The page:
5. The invalidity of the formation of proto-Aryan in West Asia 56
VI The Emergence of the Rgvedic Language 69
  1. The authorship of the Rgveda 69
  2. Did the Asura language survive? 70
  3. The name of the Asura language 73
  4. The nature of linguistic change 76
  5. Why are these words not considered loans? 80
VII The President material and its Relevance to Indo-European Studies 83
  1. The Indo-European linguistics 83
  2. The influence on the dialects 87
  3. The comparison with Greek and Akkadian words 93
  4. The Biblical Tradition 96
  5. Observations on comparisons 98
VIII Patterns of Phonological Change 105
  1. The identifiable phonological and semantic features of Rgvedic lexemes 106
  2. The change from Akkadian to Sanskrit 108
  3. The basis for a genetic relationship 111
  4. Sumerian, Akkadian and Sanskrit phonologies 114
  5. Phonological changes 115
  6. Phonological analysis 121
IX The List of Sanskrit and Akkadian Correspondences 201
  I. Names of deities 202
  II. Names of Asuras Killed by Indra 206
  III. Names of the Rgvedic poets, grammarians, and clans 207
  IV. Names (or titles) of the Asura functionaries 215
  V. General words 220
X Some Additional Words 253
  I. Kinship terms 254
  II Names of body parts 256
  III. Names of animals 260
  IV. Food items 261
  V. Miscellaneous 261
  VI. Some Marathi words with Akkadian and Sumerian correspondences 264
XI Conclusion 269
Appendix: The decree of thong, spur and whip
Horse domestication in proto-historic times
271
List of Words   291
Index   295

Sample Pages

















Post a Comment
 
Post Review
Post a Query
For privacy concerns, please view our Privacy Policy

Related Items

The Civilized Demons The Harappans In Rgveda (An Old Book)
by Malati J Shendge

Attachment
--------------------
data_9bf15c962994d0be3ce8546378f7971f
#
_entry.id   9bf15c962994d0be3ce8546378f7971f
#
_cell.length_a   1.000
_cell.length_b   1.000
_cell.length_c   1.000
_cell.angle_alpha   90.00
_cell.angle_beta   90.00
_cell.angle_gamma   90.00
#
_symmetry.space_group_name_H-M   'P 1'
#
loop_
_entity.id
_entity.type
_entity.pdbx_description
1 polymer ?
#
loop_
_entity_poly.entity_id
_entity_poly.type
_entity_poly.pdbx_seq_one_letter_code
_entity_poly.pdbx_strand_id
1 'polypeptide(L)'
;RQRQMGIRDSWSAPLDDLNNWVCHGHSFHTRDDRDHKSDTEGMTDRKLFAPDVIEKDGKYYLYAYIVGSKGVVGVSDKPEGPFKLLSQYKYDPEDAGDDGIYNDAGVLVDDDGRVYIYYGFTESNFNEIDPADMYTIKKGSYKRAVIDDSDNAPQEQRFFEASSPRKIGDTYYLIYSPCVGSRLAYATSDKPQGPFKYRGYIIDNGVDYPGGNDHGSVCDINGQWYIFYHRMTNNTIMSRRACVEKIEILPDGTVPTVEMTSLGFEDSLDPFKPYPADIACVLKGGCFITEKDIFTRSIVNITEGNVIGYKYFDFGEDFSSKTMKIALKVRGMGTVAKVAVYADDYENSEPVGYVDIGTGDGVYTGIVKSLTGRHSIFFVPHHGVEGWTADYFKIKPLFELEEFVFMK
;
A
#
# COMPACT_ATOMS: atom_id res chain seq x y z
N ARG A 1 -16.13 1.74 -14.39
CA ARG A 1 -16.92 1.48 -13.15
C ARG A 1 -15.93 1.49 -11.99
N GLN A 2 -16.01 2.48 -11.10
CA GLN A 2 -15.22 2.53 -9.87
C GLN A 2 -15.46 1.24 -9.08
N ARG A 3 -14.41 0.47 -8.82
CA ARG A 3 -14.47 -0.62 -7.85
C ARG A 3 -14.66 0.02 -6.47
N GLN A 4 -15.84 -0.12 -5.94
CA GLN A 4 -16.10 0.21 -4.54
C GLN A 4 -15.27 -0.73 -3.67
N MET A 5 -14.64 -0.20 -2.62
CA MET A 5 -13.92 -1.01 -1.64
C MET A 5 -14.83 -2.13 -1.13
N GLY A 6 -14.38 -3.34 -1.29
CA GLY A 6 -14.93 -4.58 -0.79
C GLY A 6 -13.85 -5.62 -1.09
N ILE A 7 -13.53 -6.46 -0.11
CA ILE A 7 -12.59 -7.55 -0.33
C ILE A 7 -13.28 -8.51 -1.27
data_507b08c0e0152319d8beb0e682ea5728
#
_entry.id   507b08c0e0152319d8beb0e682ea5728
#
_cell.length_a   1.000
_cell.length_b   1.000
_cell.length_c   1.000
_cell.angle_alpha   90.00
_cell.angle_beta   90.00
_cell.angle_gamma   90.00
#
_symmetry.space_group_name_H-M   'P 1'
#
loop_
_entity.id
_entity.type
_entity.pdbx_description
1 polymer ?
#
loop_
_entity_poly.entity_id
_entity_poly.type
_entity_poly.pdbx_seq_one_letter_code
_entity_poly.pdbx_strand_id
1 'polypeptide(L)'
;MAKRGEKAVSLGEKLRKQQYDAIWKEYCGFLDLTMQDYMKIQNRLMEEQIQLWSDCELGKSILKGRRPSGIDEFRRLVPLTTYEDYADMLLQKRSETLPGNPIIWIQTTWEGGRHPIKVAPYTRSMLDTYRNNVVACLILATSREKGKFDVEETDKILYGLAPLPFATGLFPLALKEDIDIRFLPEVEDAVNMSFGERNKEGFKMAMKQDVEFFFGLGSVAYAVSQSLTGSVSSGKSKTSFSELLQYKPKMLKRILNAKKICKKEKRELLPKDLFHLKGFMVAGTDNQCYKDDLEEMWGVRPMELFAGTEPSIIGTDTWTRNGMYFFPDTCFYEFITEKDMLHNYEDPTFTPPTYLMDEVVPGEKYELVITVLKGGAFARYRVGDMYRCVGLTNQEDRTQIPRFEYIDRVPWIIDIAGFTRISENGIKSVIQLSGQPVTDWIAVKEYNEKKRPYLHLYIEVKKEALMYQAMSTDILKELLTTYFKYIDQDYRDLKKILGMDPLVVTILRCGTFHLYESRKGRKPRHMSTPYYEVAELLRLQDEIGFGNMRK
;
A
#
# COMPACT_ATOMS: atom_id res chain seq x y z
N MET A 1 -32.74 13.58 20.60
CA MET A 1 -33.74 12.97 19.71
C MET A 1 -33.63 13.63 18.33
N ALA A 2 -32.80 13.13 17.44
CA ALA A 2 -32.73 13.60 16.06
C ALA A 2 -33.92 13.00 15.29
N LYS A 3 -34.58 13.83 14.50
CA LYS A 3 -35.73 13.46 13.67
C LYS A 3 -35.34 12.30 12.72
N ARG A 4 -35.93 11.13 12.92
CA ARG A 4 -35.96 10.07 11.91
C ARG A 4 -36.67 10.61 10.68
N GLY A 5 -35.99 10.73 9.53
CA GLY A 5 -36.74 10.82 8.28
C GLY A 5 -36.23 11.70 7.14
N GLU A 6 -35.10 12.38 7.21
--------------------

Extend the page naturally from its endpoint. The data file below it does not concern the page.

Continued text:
Hardcover (Edition: 1997)
Abhinav Publications
Item Code: IDK542
$30.00
Add to Cart
Buy Now

Testimonials

I received a sterling silver cuff and ring. Both are more beautiful than I imagined. They came in a beautiful box; I will treasure them. The items here are made by artists.. and the shipping was faster than I expected.
Marie, USA
We received the two statues and they were all we were hoping for. Very beautiful. Thank you for your help toward making this happen.
Fred, Utah
I did receive my order today. Excellent / Quick service. Thank you so much. I liked your service and item.
Sanjay, USA
I just receive my order and I love it. Thank you.
Sulbha, USA
My painting arrived today. It is lovely and even better than I thought it would be. Thank you.
Daphne, Colorado
The level of customer service provided by you was amazing ! No other Indian Web services, except very few, are giving customers this kind of detailed attention. Thanks Exotic India, I got the book yesterday.
Nihal, New Zealand
The Nataraja statue arrived fully intact and is absolutely beautiful. I appreciate the great care that was taken in securely wrapping it. I am very satisfied. I have used a few other websites for Indian goods in the past but this experience was so smooth and the shipping so quick that I will be using Exotic India as my first choice and option in the future.
Benjamin, USA
I just received my order of bala tripura sundari lockets and realized what wonderful service I got,it was prompt polite and attentive.thank you very much I'm very pleased with this.
O. Vogel, USA
Ur website is immensely helpful nd go-to-site for every Modern Day Ayurvedic Physician.The collection of books on Ayurveda u have is amazingly surprising.I feel honoured to have ordered a book from your website for the third time and hope to buy more in future.
Dr Atif Sidiq Bhat
My backorder Parvati Devi statue arrived today, well worth the wait! An astonishingly beautiful exquisite sculpture. I will be a long time customer.
Chad
TRUSTe
Language:
Currency:
All rights reserved. Copyright 2017 © Exotic India